A lush, green lawn used to be part of the American dream. But, in these days of widespread droughts, people are reconsidering whether nurturing a thirsty lawn is a good idea.
Traditional turf lawns are extremely hard on the environment. In addition to requiring mowing, feeding and pesticides, lawns guzzle water.
According to water experts, U.S. households use an average of 48 gallons of water per day to irrigate lawns and gardens, totaling some 9 billion gallons a day nationwide. Given the water crisis, homeowners are switching out their lawns for ecologically-friendly and low-maintenance water-saving lawn alternatives. Here are a few to try.
Native Grasses and Wildflowers
Both prairies and meadows contain a mix of native grasses and wildflowers. Once established, these tough local plants are drought-resistant and self-sufficient, thriving without irrigation, fertilizer or maintenance.
Native plants and grasses are accustomed to surviving local weather variances, including drought. That's why they are among the top water-saving lawn alternatives. They also provide shelter and food for wildlife.
Creating a meadow or prairie involves three steps:
- selecting the native plants (ask for recommendations at an extension office)
- stripping off the old lawn
- planting seeds or seedlings in springtime
- watering and mulching the area during the first two months
After that, keep the weeds down for the first two years to let the young plants develop.
Dwarf Myrtle (Myoporum parviflora)
Dwarf myrtle makes a great water-saving lawn alternative. This evergreen is naturally about 2 feet tall, but you can shear it to half that height if you like. Don't trim in spring or you'll miss the flush of small white blossoms.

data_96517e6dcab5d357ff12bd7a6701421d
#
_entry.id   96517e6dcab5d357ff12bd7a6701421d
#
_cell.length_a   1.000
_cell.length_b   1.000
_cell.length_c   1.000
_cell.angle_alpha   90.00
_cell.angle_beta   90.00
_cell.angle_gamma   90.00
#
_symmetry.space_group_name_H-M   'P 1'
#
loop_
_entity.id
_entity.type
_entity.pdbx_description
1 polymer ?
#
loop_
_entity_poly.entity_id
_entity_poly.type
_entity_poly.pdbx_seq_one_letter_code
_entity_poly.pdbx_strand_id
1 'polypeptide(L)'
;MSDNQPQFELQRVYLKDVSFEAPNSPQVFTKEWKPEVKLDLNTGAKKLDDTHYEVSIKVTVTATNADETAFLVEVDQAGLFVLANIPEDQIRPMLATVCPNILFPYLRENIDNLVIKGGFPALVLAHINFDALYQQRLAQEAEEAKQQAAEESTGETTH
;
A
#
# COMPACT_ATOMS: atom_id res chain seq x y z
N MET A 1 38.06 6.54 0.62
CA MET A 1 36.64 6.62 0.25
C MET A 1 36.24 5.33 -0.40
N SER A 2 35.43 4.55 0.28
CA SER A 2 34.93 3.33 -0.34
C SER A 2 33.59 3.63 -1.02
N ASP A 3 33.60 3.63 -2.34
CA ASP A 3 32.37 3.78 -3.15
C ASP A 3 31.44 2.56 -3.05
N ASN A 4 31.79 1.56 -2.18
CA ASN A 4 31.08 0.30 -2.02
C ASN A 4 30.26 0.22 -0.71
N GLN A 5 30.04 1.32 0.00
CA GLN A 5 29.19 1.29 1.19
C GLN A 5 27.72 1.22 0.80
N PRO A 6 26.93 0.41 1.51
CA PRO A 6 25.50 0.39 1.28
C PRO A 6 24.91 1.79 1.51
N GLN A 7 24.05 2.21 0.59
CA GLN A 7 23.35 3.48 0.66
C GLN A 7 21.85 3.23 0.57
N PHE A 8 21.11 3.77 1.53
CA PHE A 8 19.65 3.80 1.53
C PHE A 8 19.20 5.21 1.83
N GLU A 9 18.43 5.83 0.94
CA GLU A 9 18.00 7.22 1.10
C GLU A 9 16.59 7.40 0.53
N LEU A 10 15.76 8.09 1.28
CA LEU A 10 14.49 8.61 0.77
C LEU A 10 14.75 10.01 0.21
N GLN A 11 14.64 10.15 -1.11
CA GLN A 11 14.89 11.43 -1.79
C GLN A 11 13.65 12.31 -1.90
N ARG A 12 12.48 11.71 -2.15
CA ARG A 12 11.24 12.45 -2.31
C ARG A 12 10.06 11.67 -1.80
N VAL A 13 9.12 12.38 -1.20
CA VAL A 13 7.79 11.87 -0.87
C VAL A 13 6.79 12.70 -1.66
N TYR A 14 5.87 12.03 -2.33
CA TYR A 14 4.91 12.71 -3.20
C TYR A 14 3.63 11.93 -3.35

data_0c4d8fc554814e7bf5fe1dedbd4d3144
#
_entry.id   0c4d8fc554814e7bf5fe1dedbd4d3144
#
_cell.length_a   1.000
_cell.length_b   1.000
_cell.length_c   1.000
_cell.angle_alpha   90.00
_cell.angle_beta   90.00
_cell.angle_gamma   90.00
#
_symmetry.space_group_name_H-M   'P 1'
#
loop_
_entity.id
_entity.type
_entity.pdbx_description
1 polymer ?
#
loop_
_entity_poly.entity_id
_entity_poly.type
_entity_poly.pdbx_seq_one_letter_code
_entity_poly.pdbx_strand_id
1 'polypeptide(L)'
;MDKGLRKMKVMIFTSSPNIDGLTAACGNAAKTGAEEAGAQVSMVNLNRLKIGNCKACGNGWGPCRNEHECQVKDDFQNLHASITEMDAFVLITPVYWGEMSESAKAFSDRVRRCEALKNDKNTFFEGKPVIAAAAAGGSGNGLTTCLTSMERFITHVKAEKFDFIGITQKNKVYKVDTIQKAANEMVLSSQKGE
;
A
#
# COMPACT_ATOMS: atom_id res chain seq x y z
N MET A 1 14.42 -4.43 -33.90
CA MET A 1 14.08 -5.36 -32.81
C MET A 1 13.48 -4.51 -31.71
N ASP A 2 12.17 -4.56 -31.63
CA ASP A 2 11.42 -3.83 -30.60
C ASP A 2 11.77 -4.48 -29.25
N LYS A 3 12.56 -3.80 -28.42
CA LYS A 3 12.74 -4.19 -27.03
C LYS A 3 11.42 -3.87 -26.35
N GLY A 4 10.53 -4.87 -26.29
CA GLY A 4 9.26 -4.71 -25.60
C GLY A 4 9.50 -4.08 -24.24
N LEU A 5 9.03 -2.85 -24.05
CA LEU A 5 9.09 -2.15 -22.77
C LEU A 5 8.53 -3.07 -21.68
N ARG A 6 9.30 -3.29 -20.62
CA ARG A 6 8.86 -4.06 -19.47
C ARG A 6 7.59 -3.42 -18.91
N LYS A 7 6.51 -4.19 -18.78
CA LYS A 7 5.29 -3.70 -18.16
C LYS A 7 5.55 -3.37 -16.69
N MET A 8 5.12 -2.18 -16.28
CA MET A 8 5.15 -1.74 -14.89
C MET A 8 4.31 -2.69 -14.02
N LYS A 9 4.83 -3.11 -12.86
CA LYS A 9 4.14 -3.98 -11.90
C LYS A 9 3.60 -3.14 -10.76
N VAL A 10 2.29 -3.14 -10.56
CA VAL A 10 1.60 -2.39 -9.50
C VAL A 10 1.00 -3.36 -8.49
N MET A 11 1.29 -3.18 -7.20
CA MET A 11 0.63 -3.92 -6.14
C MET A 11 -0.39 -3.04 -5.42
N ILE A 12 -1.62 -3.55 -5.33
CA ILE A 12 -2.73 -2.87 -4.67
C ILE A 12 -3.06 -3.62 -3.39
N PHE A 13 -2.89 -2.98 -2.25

Dwarf myrtle grows fast and anchors the soil well. It has semi-succulent leaves and remains drought tolerant once established. However, you can't walk on it.
Dwarf myrtle can take a full-sun location. You can offer it a drink after a long dry period, but never overwater. This can cause weak lateral growth.
Sedge (Carex spp)
If you'd prefer a more grasslike look, consider replacing turf with one of the native sedges. Sedge leaves are long and thin and grow in clumps. You can walk on sedge, once established, but heavy foot traffic isn't good for it.
For a meadow-like look, let your sedge grow tall and wavy. If you prefer something more like a lawn, mow the sedge a few times a year. It grows happily in shade and is drought-tolerant when established.
Plant sedge in spring or fall. If you live somewhere with a warm winter, you can also plant in winter. Pennsylvania sedge is a very popular, lawn-like sedge.
Sweet Woodruff (Galium odoratum)
Sweet woodruff is an edible herb with a vanilla taste and a lovely scent. It bears delicate white flowers in spring. This mat-forming perennial features whorls of fragrant, lance-shaped, dark green leaves along square stems.
Sweet woodruff is one of the best water-saving lawn alternatives, since it rarely if ever needs watering. It doesn't need mowing or fertilizer, and forms a dense canopy of leaves and flowers that prevents weeds from growing.
Sweet woodruff likes shade and won't do well in direct sunlight.
White Clover (Trifolium repens)
For sunny expanses, consider white clover as a water-saving lawn alternative. It has many advantages over turf grass.
White clover thrives in sun as well as partial shade. It also forgives some foot traffic, although not heavy running. It needs no fertilizer, stays green all summer without water, grows well in poor soil and is soft to walk on.
Sow clover seeds in springtime after night temperatures top 40 degrees. Water the seeds regularly until the clover sprouts.
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